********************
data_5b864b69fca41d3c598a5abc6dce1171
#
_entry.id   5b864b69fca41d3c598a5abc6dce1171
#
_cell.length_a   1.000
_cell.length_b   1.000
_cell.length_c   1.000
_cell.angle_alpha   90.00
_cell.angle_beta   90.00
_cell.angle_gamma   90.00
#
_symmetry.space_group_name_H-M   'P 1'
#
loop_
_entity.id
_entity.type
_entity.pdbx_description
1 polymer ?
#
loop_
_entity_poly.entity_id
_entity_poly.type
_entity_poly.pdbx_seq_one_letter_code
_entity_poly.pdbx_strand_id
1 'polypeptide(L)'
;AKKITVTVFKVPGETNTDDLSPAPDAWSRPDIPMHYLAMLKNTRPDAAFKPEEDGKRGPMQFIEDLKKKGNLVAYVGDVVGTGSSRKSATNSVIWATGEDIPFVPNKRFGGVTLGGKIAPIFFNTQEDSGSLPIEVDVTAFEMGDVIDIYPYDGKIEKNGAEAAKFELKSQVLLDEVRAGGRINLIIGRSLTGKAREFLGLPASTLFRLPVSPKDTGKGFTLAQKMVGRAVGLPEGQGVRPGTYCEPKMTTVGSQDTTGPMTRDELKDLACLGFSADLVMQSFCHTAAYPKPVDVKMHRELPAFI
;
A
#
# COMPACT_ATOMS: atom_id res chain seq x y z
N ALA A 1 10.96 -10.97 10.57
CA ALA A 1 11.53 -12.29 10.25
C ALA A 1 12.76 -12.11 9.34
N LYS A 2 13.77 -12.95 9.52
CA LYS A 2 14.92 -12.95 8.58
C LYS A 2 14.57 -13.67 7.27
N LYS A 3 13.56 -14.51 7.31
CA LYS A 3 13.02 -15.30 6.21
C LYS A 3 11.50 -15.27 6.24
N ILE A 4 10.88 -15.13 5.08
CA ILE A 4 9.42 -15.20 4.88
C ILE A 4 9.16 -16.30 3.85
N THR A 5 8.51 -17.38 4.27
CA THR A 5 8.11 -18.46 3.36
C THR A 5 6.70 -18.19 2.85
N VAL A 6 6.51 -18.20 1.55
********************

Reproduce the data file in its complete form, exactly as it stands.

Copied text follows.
data_5b864b69fca41d3c598a5abc6dce1171
#
_entry.id   5b864b69fca41d3c598a5abc6dce1171
#
_cell.length_a   1.000
_cell.length_b   1.000
_cell.length_c   1.000
_cell.angle_alpha   90.00
_cell.angle_beta   90.00
_cell.angle_gamma   90.00
#
_symmetry.space_group_name_H-M   'P 1'
#
loop_
_entity.id
_entity.type
_entity.pdbx_description
1 polymer ?
#
loop_
_entity_poly.entity_id
_entity_poly.type
_entity_poly.pdbx_seq_one_letter_code
_entity_poly.pdbx_strand_id
1 'polypeptide(L)'
;AKKITVTVFKVPGETNTDDLSPAPDAWSRPDIPMHYLAMLKNTRPDAAFKPEEDGKRGPMQFIEDLKKKGNLVAYVGDVVGTGSSRKSATNSVIWATGEDIPFVPNKRFGGVTLGGKIAPIFFNTQEDSGSLPIEVDVTAFEMGDVIDIYPYDGKIEKNGAEAAKFELKSQVLLDEVRAGGRINLIIGRSLTGKAREFLGLPASTLFRLPVSPKDTGKGFTLAQKMVGRAVGLPEGQGVRPGTYCEPKMTTVGSQDTTGPMTRDELKDLACLGFSADLVMQSFCHTAAYPKPVDVKMHRELPAFI
;
A
#
# COMPACT_ATOMS: atom_id res chain seq x y z
N ALA A 1 10.96 -10.97 10.57
CA ALA A 1 11.53 -12.29 10.25
C ALA A 1 12.76 -12.11 9.34
N LYS A 2 13.77 -12.95 9.52
CA LYS A 2 14.92 -12.95 8.58
C LYS A 2 14.57 -13.67 7.27
N LYS A 3 13.56 -14.51 7.31
CA LYS A 3 13.02 -15.30 6.21
C LYS A 3 11.50 -15.27 6.24
N ILE A 4 10.88 -15.13 5.08
CA ILE A 4 9.42 -15.20 4.88
C ILE A 4 9.16 -16.30 3.85
N THR A 5 8.51 -17.38 4.27
CA THR A 5 8.11 -18.46 3.36
C THR A 5 6.70 -18.19 2.85
N VAL A 6 6.51 -18.20 1.55